Ditching Dairy: Going Nuts Instead!

You know, it seems these days that almost nothing escapes being a hot-button issue. Especially in Health & Wellness Land. No matter what you do, someone out there has got a loud opinion about it.

So here’s the scoop: we’ve stopped buying cows’ milk. Cue the dramatic music.

No, we’re not going vegan. Not that there’s anything wrong with going vegan, of course, but that’s not what’s behind our move away from this one particular dairy product. I’ll get to all of it, including why I’m feeling irritated. Let me start again.

I’ve noticed an influx of interesting infographics on social media lately, which is admittedly how this topic first caught my attention. Here’s one of them:

info with border
Credit: LiveLoveFruit.com

Now, don’t get me wrong. I don’t believe every single thing that shows up in an infographic; anyone with a computer and some opinions can make one. This one, though, raises some really great points. And so far, in my research into this, it’s spot on.

Posts like this got my wheels turning, especially ones that mention pus and blood content, and other contaminants, in our milk. Yes, I said pus and blood. Despite milk being pasteurized, it’s unsettling. We don’t like to think about this yucky stuff, but it’s fact. Don’t think so? Here’s some info from a great article about cows’ milk:

“Regulators have put limits in place for somatic (body) cell counts (SCC), which are predominantly neutrophils (pus cells). In the USA, the maximum allowed SCC level is currently 750,000 per milliliter (mL), whereas in the Europe, Canada and Switzerland, it’s 400,000. A SCC level of 200,000 or less reflects dairy herds more or less free of mastitis [udder infections]. Bearing in mind that about 90% of the SCC is represented by pus cells, the US and EU limits equate to 675 million or 360 million pus cells per litre of milk, respectively.”

So we’ve got that ick factor, plus it is kind of weird that we’re drinking the mother’s milk of a different species (something I never considered before, probably because we humans tend to forget that cows don’t give milk solely to sustain our self-centered species). Then you throw in the other contaminants that get in cows’ milk, like hormones and antibiotics, plus pesticide residue from their feed (especially if they’re fed GMO crops, which most are), and that equals way more in your milk than meets the eye.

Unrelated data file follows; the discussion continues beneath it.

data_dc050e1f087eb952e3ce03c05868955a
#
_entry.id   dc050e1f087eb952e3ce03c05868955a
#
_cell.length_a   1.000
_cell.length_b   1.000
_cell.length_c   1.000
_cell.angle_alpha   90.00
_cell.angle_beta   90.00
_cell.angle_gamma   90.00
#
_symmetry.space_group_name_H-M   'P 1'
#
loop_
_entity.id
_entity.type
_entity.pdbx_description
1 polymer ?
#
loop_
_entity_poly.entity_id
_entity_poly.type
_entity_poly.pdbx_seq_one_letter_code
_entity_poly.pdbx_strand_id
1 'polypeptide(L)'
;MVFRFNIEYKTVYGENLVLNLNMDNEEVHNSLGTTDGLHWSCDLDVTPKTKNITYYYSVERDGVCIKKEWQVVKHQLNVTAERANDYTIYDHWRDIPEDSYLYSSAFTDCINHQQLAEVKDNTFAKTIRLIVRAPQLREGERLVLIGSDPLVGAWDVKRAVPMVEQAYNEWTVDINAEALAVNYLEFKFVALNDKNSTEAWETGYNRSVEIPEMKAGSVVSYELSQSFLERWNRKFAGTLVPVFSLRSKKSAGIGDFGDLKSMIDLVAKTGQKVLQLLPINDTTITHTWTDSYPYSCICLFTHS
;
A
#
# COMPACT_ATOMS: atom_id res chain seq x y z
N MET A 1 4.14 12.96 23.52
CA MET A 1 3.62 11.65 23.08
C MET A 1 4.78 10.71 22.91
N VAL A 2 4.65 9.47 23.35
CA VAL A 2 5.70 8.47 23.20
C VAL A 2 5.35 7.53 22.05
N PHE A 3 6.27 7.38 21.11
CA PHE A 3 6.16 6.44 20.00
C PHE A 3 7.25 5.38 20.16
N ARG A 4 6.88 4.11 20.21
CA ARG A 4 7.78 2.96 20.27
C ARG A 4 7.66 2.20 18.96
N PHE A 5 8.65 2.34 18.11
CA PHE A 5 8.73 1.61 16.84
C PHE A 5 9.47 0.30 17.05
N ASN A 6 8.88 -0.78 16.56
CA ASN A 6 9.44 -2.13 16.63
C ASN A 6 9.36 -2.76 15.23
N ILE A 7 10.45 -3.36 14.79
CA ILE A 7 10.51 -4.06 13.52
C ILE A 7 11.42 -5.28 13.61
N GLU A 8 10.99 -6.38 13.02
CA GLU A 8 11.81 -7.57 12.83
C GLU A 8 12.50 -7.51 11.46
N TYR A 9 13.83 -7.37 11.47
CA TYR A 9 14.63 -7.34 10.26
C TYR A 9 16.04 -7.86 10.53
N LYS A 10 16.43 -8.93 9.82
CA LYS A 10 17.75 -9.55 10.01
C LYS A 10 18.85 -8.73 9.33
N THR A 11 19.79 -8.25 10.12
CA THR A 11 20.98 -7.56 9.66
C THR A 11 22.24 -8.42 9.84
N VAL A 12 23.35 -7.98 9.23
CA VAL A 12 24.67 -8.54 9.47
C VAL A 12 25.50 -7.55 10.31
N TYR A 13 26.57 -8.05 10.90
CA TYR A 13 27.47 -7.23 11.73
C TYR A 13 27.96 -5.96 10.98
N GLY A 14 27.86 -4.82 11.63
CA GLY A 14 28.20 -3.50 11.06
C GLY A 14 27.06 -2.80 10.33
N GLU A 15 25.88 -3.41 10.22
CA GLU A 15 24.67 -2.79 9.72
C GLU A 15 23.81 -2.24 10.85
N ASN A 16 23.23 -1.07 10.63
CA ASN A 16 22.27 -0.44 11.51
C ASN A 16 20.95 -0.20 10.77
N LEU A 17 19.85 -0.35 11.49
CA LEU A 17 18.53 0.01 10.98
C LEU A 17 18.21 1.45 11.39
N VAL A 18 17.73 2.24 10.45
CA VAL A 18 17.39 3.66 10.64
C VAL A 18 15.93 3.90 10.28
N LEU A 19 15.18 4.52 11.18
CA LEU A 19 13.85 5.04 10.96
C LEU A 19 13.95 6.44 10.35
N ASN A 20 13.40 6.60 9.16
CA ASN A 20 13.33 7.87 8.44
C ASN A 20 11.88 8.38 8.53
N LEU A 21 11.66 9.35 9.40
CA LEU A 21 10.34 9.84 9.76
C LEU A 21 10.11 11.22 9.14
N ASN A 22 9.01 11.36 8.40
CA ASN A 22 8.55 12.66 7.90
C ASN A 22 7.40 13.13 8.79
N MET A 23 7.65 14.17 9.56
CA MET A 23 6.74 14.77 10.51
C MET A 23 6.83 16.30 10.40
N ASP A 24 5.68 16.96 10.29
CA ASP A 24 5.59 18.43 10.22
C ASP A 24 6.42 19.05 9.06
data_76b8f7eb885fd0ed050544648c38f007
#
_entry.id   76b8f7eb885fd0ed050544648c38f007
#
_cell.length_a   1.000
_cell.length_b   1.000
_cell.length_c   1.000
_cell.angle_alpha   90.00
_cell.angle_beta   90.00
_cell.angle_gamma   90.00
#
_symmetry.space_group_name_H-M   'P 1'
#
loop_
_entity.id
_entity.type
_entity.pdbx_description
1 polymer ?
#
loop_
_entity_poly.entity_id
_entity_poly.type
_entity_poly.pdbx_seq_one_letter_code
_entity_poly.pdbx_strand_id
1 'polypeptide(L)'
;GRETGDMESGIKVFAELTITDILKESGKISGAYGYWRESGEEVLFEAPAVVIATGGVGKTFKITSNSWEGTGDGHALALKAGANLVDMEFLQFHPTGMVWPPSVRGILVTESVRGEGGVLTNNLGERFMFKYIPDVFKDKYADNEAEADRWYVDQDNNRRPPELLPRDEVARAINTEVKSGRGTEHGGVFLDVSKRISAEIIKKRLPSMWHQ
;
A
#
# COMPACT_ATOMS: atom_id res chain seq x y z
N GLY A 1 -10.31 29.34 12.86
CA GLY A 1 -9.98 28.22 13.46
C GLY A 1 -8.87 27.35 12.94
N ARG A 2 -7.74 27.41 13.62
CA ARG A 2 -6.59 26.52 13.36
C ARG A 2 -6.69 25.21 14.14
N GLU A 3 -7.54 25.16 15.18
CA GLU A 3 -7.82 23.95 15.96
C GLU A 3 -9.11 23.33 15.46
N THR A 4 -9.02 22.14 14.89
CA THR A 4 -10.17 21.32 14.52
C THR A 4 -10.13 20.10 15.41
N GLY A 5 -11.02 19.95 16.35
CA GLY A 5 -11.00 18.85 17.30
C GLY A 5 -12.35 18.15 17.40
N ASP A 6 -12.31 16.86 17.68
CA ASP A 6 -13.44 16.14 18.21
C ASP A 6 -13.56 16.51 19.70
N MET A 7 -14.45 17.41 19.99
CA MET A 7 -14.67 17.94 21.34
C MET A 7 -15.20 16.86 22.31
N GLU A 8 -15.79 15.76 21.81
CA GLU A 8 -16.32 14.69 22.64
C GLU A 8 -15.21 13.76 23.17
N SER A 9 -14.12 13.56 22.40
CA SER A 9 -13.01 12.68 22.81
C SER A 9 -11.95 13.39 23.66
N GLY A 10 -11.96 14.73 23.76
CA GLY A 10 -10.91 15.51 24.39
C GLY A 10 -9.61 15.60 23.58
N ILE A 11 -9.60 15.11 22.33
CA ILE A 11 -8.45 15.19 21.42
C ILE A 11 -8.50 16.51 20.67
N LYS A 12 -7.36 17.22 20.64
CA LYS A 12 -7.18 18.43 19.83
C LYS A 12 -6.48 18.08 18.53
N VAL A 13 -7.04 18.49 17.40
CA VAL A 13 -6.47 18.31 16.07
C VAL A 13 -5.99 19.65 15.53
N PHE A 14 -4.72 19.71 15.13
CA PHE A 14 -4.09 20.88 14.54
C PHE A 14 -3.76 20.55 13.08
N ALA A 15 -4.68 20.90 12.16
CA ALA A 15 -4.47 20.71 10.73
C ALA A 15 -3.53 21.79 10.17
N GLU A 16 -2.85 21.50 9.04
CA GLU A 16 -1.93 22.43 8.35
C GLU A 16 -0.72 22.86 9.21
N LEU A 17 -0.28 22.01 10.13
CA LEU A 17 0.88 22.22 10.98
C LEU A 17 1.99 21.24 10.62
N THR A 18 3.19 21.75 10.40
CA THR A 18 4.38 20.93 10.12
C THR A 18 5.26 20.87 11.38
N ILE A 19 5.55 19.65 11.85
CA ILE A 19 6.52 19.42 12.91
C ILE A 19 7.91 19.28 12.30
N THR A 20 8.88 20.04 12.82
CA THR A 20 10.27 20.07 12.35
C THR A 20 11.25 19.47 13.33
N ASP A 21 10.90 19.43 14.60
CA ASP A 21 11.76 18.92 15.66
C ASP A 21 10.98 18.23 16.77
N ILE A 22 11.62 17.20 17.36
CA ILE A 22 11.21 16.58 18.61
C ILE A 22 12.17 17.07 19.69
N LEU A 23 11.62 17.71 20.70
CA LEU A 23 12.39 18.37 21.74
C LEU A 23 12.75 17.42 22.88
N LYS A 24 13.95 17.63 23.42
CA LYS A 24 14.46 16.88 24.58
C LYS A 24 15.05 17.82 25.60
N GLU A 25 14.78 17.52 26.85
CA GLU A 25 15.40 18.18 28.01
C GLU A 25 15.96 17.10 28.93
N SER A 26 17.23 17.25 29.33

Dairy farming in this country is often way less humane than we like to think, and that also bothers me. Not every dairy farm is guilty, of course, but many are. All you’ve got to do is Google the topic, and you see pictures of bloated udders, mistreated cows, and plenty of other things you can’t unsee. But even if you refuse to believe that cruelty exists, overworking is a fact, and is its own form of unnatural mistreatment. The more milk cows are forced to produce, the more they experience udder infections (mastitis) and have to be treated with antibiotics. The animal rights issue is a whole Pandora’s box in itself, so before the lid blows off, let’s move on.

Screenshot 2016-01-22 14.53.25
Credit: One Green Planet

Another great reason to get away from milk is that, plain and simple, it’s really not healthy for us! But you’d never know that, considering that the USDA has backed the dairy industry for decades and spent millions advertising dairy (and meat’s) virtues, plus mandating milk in schools. (Not to mention the massive government subsidies that are a relic from the Depression Era.) As such, our country’s nutritional guidelines have been dictated more by politics than by what’s actually good for us. And our good buddies at Monsanto have their hands in the cookie jar too, as the creators of the hormones that allow cows to produce more milk than they would naturally. (On that note, you’ve probably noticed dairy products with labels like, “Not from cows treated with rBGH or rBST”, because consumers voiced their right to a choice in the matter – though of course Monsanto tried to cry foul and “discriminatory against their product”. The compromise to make Monsanto happy was the FDA’s claim of “no significant difference” between treated and untreated milk, which also appears on packages, so that Monsanto can feel the warm and fuzzies.)

I digress. Back to how milk really isn’t good for us. It’s quite disturbing, really, especially since it’s toted as a “healthy” drink, and we’re “supposed” to be taking in three daily servings of dairy! This eye-opening list is courtesy of the Alliance for Natural Health: